Should Women's Exercise Programs Include Functional Training?

Health & FitnessExercise & Meditation

  • Author Flavia Delmonte
  • Published March 30, 2012
  • Word count 888

We all have regular activities and make repetitive movements in our daily lives. These movements can be fun activities like tennis, or a basic daily chore like squatting to pick up a book off the floor. Wouldn't it be fantastic if we could improve these movements and increase your performance?

We all have regular activities and make repetitive movements in our daily lives. These movements can be fun activities like tennis, or a basic daily chore like squatting to pick up a book off the floor. Wouldn't it be fantastic if we could improve these movements and increase your performance?

What Is Functional Training?

Functional Training is training that helps the body perform regular daily activities. Physiotherapists originally developed this type of exercise for the purpose of rehab, and soon athletes discovered it could greatly improve their performance. But the rest of us can benefit from functional training too.

Performance: More Than Just Muscles

To understand what functional training is, we first need to understand what affects performance. Some factors that determine our performance are permanent, like genetics. And no matter what you do, or how hard you train, you'll never be able to improve them. That doesn't mean training is useless, however. It just means you need to set realistic goals and concentrate on improving the factors you can change.

Factors that determine performance include:

Power -- If you want to increase power, you need to build strength, increase your neuromuscular efficiency, and flexibility.

Agility -- Improving agility can really give your performance a boost, but the exercises you do to build your agility must be specific to your goal.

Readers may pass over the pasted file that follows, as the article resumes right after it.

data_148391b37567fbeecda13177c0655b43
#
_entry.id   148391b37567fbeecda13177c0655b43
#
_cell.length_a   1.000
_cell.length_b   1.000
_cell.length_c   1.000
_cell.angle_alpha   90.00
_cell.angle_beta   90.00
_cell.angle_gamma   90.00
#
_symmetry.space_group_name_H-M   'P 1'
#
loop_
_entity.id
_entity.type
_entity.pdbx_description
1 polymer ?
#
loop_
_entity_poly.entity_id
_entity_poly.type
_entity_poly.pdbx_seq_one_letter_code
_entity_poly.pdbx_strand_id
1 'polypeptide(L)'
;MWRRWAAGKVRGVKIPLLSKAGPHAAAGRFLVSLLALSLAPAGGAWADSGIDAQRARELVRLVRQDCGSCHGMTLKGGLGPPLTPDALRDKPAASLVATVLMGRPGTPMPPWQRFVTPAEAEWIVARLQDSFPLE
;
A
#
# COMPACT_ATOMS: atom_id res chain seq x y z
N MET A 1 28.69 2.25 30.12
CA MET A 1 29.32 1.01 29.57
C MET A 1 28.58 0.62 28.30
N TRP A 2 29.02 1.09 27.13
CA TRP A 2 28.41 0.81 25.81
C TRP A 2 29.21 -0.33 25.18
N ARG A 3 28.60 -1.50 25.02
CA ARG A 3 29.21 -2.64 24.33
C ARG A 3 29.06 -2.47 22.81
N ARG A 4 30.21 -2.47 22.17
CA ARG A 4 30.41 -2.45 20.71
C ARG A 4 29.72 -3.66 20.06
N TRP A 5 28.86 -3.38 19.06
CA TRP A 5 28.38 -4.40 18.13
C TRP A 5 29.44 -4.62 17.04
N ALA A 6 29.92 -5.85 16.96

Cardio -- Performance relies heavily on your cardio and respiratory systems. But when you build these systems, do so by mimicking the activities you wish to improve.

Sport Skill -- Just because something is "similar", it doesn't mean it's the same or will have the same effect.

To improve your performance, you need to work on all four factors. And to do that, you'll need functional training. It replicates the movements made during the activity you're training for and improves the relationship between the nervous system and the muscles. In other words, functional training improves the entire movement and the specific neuromuscular paths involved, not just the muscles and joints like traditional exercises.

If you were to use functional training to make it easier to carry bags of groceries, for example, you would never exercise while sitting or lying down. Why? You would never carry a bag of groceries while sitting or lying down; both would be done while walking or standing.

Functional Training and Total Body Balance